It takes significant energy and wherewithal to restore what is lost. Although difficult, it is possible.
Mike Conley of the Memphis Grizzlies has returned to his aggressive ways in this, his 4th season in the NBA. In his brief college days at Ohio State, the lightning-quick point guard was known for his attacking, penetrating style. He had excellent court awareness and was adroit at distributing the ball to open teammates; teammates that were often open as a result of Conley’s slicing forays into the paint. When the defense adjusted, Conley hit an open teammate. When the defense hesitated, Conley nailed an assortment of running floaters and driving lay-ins. His performance in the NCAA Tournament his freshman year impressed most observers so much, he became the 4th overall pick in that year’s draft.
Once he got to the Grizzlies, even if on a subconscious level, Conley acquiesced and deferred to his (mostly veteran) teammates. He became content with drifting around the perimeter on both offense and defense. Only on rare occasions did he demonstrate the same verve, fire, and scintillating dynamism so prevalent when he was a Buckeye. He lost confidence in his shot, which made him even less aggressive, which made him more hesitant to shoot, which made him uncomfortable on the court. It was a vicious downward spiral that was akin to being caught in a whirlpool of sticky tar: why resist? He was going to fail anyway, so he rarely shot.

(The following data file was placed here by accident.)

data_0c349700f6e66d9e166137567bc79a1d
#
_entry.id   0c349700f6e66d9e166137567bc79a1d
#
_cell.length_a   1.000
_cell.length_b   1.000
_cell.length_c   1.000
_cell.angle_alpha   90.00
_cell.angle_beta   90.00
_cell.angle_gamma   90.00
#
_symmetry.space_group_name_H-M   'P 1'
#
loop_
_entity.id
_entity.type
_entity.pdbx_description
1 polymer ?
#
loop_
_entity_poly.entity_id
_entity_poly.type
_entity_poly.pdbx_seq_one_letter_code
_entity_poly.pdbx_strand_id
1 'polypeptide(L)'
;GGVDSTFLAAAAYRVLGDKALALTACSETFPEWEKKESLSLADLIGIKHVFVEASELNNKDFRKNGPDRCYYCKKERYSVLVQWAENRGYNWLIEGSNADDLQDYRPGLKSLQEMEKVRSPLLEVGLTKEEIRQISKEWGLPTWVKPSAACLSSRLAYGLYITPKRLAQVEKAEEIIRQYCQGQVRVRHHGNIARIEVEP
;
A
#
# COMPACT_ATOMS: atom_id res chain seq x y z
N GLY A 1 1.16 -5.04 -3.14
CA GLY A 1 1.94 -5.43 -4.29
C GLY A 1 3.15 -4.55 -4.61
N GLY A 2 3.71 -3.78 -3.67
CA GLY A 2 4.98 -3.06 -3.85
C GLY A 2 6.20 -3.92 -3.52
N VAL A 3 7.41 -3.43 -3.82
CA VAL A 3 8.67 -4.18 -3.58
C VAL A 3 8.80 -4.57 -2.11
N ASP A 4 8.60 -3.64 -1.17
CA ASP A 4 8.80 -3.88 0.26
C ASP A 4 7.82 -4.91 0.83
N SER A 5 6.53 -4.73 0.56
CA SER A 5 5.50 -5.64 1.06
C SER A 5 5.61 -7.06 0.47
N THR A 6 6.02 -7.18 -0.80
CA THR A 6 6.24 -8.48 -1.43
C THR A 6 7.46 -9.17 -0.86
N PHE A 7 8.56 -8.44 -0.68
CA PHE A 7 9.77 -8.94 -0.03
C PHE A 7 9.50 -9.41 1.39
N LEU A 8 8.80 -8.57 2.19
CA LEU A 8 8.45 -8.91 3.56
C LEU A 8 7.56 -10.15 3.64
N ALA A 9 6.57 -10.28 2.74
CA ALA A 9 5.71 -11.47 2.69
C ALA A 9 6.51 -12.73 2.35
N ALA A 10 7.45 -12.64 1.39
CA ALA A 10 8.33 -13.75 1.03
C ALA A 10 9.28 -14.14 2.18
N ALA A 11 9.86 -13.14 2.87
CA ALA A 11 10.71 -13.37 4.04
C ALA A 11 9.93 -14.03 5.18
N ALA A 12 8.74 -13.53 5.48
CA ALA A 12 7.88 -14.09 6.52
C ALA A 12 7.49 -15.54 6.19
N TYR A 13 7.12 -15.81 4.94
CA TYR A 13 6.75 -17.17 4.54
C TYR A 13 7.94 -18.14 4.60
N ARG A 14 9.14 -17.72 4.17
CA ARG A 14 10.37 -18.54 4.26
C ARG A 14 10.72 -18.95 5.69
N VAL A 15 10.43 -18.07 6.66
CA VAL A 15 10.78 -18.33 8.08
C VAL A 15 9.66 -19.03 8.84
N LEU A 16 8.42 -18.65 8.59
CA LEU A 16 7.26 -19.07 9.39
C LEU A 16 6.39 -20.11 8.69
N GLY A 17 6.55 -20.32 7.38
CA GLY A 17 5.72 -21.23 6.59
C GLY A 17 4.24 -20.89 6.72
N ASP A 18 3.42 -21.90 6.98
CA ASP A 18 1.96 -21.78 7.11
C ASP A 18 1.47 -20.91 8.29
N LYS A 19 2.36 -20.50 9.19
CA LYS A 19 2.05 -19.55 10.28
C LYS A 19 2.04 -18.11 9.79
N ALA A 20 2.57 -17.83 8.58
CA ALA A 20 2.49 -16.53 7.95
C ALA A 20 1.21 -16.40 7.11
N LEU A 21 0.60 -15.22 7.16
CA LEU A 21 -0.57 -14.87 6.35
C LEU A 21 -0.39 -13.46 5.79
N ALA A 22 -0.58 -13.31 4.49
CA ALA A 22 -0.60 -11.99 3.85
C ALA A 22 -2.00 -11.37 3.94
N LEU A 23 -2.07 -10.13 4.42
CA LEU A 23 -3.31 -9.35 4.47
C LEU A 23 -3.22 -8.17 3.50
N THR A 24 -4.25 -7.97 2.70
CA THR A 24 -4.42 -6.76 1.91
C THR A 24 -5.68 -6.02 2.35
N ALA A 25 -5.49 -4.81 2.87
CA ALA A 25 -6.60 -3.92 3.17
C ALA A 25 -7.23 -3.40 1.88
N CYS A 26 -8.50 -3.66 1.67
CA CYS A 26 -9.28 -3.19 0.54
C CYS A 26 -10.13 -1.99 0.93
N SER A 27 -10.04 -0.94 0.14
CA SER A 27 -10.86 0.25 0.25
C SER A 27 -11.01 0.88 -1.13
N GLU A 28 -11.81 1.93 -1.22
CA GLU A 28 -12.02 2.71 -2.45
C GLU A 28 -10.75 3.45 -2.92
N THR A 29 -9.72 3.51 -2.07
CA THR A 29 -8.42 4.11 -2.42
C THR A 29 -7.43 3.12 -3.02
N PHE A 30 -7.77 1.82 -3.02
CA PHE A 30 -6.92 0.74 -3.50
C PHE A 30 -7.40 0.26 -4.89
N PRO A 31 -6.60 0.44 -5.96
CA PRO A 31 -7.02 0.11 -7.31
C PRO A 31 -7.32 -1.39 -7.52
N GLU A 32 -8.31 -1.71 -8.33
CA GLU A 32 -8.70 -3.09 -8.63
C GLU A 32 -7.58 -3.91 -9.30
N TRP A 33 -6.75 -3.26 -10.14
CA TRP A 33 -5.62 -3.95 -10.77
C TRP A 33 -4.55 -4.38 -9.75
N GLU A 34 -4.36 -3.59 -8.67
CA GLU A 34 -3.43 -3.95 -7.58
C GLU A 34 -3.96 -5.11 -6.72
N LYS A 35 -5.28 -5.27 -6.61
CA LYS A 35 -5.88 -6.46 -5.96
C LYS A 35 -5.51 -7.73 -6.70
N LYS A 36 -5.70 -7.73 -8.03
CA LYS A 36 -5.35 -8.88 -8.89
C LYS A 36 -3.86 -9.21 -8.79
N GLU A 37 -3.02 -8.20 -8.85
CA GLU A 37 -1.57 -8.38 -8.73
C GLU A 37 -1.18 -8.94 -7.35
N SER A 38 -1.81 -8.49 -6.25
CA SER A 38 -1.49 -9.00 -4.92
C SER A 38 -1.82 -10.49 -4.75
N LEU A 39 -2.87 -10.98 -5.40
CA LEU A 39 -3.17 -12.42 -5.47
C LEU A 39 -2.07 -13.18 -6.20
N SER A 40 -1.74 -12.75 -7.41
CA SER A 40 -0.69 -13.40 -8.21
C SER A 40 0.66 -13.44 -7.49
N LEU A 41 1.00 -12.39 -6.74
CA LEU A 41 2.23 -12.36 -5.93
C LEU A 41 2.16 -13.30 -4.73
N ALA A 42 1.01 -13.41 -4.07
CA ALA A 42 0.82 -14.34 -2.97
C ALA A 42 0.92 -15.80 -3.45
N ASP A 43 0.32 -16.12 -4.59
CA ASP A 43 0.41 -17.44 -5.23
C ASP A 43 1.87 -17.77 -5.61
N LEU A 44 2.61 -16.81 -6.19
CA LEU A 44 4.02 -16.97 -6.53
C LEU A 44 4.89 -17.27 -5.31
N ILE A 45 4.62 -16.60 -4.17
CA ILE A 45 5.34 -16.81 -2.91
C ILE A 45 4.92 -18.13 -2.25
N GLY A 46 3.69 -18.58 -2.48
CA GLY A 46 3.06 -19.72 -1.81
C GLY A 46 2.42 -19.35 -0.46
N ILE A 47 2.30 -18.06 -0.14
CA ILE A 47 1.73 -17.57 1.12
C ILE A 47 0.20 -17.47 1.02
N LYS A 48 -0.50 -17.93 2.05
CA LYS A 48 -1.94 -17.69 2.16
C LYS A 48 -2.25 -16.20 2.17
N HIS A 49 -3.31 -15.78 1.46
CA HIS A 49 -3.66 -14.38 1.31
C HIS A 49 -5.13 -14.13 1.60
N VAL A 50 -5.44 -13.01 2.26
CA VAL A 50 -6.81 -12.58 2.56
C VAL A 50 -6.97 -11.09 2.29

Conley is intelligent and saw his diminishing results and determined their cause. During the off-season he studied tapes of games in which he was at his most aggressive, and conversations with his coaches assured him that he could afford to be more selfish with the basketball. The most effective point guard is always a threat to score, as well as pass, so Conley upped his looks at the basket and his shot attempts. This season, he’s played some of the best basketball of his life and has led his resurgent team to a solid spot in the standings.
When in doubt, attack! If uncertain, attack! It is far easier to decrease aggression than to increase aggression - stay at maximum aggressiveness until your coach tells you to dial back. Chances are, he never will.
From November 2010, http://raising-a-man.tumblr.com